Definition of Call up
1. Noun. An order to report for military duty.
Category relationships: Armed Forces, Armed Services, Military, Military Machine, War Machine
2. Verb. Bring forward for consideration. "The case was called up in court"
3. Verb. Get or try to get into communication (with someone) by telephone. "They call up "; "Take two aspirin and call me in the morning"
Category relationships: Telephone, Telephony
Specialized synonyms: Cell Phone, Call In
Generic synonyms: Telecommunicate
Related verbs: Call
Derivative terms: Call, Caller, Phone, Phoner, Ring, Telephone, Telephone, Telephoner
4. Verb. Recall knowledge from memory; have a recollection. "They won't call up the story "; "Call up memories"
Specialized synonyms: Know, Recognise, Recognize, Brush Up, Refresh, Review
Derivative terms: Recall, Recollection, Recollective, Remembering, Remembrance, Retrieval, Think, Thought
Also: Think Back
5. Verb. Call to arms; of military personnel.
Generic synonyms: Call, Send For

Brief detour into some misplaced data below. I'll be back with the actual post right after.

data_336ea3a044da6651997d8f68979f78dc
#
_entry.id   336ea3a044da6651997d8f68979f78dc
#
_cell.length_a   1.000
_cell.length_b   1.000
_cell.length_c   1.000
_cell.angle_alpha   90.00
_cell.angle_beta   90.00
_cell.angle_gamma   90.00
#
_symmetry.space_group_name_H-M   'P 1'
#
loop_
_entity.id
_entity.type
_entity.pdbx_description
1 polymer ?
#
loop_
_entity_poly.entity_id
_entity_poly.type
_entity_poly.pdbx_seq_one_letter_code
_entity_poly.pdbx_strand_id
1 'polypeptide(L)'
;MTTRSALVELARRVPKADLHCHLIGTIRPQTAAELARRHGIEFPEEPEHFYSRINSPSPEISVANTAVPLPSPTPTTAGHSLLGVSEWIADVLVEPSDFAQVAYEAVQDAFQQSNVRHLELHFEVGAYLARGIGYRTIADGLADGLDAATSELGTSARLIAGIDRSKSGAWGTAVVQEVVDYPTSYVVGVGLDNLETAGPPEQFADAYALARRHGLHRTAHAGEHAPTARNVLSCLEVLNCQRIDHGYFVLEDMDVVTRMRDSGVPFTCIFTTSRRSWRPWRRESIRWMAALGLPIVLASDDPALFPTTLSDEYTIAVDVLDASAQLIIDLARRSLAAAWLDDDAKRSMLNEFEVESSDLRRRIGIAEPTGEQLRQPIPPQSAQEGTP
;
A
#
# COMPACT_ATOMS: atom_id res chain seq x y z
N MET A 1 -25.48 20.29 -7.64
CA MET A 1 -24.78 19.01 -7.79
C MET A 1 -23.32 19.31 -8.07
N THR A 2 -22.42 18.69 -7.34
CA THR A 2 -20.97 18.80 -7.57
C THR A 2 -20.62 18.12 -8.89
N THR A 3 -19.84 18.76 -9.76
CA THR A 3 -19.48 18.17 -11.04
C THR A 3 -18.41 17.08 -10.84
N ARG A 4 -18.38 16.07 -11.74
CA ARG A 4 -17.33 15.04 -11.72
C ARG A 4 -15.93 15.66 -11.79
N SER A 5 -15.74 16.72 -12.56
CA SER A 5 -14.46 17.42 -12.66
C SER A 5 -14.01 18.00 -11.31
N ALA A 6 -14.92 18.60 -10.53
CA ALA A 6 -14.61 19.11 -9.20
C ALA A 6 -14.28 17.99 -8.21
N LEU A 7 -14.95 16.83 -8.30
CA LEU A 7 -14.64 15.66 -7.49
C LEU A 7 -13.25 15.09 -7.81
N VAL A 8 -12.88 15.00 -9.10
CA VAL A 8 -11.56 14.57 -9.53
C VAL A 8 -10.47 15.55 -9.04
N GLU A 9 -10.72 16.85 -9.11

Derivative terms: Mobilisation, Mobilisation, Mobilization, Rallying
Definition of Call up
1. Noun. An order to report for military service. ¹
2. Verb. To retrieve from personal or computer memory. ¹
3. Verb. (idiomatic) To call on the telephone. ¹
4. Verb. To select e.g. to a sports squad. ¹
¹ Source: wiktionary.com
Lexicographical Neighbors of Call Up
Literary usage of Call up
Below you will find example usage of this term as found in modern and/or classical literature:
1. Nature by Norman Lockyer (1878)
"Tait the names of the founders of his science call up the ideas, not so much of the scientific documents they have left behind them in our libraries, ..."
2. The History of Sicily from the Earliest Times by Edward Augustus Freeman (1892)
"... of Sicily did not simply call up wild hopes for the future, past failure might seem to call to renewed undertakings which should not end in failure. ..."
3. The Life of Samuel Johnson, LL. D. by James Boswell, Arnold Glover (1901)
"For instance, he would call up a boy and ask him Latin for a candlestick, which the boy could not expect to be asked. Now, Sir, if a boy could answer every ..."
4. On the Study of Celtic Literature by Matthew Arnold (1867)
"to call up any number of instances. Latin poetry supplies plenty of instances too; if we put this from ..."